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High-Resolution Dendrochemical Analysis of Flood-Affected Oaks using Laser Ablation Icp-Mass Spectrometry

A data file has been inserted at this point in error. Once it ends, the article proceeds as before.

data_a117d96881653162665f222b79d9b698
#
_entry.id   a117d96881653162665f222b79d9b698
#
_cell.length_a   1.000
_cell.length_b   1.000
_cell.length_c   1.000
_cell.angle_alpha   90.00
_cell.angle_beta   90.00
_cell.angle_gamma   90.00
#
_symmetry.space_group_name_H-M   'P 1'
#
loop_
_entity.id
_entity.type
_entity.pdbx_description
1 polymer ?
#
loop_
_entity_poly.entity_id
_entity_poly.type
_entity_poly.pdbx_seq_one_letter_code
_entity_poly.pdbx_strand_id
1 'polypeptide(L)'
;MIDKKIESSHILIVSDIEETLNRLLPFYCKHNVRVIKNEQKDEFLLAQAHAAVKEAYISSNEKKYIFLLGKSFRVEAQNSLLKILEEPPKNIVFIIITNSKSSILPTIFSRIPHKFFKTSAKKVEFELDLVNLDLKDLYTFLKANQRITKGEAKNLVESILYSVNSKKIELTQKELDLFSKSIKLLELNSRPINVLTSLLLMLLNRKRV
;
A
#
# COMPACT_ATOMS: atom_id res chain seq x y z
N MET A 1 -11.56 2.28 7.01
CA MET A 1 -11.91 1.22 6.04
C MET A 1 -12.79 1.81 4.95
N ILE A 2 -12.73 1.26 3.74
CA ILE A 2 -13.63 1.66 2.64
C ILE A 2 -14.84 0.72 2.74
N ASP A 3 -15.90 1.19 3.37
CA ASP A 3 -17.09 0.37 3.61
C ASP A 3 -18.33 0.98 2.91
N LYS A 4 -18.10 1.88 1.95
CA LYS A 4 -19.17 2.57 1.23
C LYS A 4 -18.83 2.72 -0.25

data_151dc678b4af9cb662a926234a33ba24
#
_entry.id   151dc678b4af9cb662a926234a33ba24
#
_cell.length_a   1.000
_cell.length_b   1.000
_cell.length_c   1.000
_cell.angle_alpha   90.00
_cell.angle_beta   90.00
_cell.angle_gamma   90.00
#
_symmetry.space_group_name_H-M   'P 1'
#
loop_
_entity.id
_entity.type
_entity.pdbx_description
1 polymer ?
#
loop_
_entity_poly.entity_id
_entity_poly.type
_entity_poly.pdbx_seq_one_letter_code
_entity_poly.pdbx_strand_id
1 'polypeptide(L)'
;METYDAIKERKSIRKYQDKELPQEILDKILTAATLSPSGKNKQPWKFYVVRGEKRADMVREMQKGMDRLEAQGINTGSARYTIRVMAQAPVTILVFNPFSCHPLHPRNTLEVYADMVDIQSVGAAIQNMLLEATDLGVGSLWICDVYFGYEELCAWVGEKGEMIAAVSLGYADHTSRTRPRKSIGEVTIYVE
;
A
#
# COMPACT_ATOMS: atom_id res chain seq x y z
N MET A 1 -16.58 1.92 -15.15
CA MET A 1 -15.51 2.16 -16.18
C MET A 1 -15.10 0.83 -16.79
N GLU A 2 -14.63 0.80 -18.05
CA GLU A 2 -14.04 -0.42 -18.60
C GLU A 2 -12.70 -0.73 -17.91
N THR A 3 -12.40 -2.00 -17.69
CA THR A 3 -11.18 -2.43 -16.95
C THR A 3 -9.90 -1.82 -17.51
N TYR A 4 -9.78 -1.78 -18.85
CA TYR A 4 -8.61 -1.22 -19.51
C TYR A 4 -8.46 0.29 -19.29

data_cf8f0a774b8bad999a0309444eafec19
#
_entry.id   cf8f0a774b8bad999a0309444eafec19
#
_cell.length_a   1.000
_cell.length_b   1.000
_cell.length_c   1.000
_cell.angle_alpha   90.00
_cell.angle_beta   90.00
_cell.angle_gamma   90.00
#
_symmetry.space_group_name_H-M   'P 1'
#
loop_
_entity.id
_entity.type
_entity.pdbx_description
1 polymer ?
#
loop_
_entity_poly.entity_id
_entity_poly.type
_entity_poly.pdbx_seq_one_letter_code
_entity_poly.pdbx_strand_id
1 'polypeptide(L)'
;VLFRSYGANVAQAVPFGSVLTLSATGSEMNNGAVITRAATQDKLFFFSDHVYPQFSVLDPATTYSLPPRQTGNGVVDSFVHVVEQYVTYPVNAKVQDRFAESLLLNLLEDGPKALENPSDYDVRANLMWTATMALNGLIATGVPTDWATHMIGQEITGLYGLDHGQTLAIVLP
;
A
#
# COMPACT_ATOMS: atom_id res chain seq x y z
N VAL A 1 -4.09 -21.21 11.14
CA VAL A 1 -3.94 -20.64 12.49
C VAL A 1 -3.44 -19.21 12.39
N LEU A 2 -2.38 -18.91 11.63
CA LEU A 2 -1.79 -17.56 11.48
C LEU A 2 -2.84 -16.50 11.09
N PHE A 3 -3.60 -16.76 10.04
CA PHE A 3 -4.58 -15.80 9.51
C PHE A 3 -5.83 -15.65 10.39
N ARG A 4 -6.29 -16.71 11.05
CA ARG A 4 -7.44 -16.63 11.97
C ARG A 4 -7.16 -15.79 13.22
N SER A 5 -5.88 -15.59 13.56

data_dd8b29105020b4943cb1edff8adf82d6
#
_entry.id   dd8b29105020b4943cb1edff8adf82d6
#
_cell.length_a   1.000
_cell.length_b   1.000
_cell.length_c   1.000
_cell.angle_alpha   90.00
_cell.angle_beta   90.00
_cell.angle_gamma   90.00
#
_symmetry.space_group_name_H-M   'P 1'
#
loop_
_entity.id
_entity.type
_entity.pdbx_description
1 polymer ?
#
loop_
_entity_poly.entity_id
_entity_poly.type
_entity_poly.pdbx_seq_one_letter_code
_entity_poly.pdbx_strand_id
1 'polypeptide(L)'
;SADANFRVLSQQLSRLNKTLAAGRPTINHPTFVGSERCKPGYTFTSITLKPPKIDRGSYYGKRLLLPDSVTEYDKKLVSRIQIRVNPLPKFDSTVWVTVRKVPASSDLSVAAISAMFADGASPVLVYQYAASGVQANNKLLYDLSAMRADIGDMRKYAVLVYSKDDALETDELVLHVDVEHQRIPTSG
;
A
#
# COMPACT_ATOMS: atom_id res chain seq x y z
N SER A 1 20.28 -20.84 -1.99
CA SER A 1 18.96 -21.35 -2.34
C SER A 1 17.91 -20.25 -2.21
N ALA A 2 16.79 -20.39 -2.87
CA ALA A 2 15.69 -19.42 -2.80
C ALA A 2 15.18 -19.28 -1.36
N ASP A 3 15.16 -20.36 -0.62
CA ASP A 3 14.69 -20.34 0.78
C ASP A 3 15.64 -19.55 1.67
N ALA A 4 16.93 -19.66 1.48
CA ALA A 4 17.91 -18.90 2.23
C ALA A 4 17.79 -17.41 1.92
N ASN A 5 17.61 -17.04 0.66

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Dendrochemical analysis was conducted on Quercus macrocarpa Michx. (bur oak) growing within the floodplain of the Red River, Canada, to determine if xylem formed during severe floods contained significantly perturbed chemistry. Wood samples were taken from five living trees in the same stand and from three timbers from a 19th-century building. Laser ablation ICP-mass spectrometry was used to determine the trace element chemistry in the earlywood and latewood of rings formed before, during and after major floods. Between-tree correlations were significant (p < 0.05) for Hg, Mg, Mn, Sr and Zn, suggesting that changes in the abundance of these elements over time might reflect common physiological processes or environmental signals. Mg, Mn and Sr concentrations were higher in the earlywood than in the latewood for both living and historical samples. These intra-annual shifts may reflect varying rates of uptake driven by seasonal changes in anatomical development, as well as stability of these elements after their initial deposition. Although no chemical anomalies are associated with 20th-century floods, earlywood coinciding with an extreme flood in 1826 contained low levels of Mg, Mn and Sr. These elemental anomalies might represent an independent biochemical flood signature but it is also possible they are a secondary expression of wood formation disrupted by flooding. In either case, elemental analysis does not provide any information beyond that obtained from studying anatomical features, and does not appear to be a viable tool to identify the occurrence of past floods.


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